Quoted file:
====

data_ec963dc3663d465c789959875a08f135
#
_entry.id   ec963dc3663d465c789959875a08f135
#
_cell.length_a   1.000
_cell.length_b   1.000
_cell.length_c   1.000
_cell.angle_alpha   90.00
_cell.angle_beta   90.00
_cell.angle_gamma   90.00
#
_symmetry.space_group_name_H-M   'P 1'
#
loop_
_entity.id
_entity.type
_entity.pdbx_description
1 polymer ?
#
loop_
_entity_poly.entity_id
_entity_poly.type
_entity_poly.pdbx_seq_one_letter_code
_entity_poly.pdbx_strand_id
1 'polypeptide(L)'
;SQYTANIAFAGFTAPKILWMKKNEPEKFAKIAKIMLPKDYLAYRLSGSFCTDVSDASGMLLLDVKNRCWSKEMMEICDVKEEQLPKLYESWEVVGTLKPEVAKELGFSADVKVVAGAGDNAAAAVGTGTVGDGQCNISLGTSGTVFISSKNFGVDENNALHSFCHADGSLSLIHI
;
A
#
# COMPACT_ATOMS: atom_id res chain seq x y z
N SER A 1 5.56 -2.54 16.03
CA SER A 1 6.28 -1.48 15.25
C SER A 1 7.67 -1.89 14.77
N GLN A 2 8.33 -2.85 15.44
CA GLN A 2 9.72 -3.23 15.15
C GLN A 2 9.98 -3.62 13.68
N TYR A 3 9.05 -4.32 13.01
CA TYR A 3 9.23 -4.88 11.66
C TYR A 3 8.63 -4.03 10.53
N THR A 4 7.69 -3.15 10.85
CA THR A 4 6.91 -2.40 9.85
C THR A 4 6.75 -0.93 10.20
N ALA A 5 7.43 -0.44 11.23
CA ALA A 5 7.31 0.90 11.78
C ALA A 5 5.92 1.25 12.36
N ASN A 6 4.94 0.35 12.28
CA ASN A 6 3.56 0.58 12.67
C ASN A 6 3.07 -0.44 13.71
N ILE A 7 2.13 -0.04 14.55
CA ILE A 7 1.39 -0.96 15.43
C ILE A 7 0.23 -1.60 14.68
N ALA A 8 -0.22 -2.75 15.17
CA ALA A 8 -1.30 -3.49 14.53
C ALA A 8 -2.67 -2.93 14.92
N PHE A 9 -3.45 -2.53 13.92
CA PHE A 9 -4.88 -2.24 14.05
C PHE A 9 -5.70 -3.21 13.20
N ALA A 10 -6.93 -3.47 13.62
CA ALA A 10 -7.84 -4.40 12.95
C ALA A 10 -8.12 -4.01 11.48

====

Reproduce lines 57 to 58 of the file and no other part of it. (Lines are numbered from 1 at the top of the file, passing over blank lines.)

C PHE A 9 -5.70 -3.21 13.20
N ALA A 10 -6.93 -3.47 13.62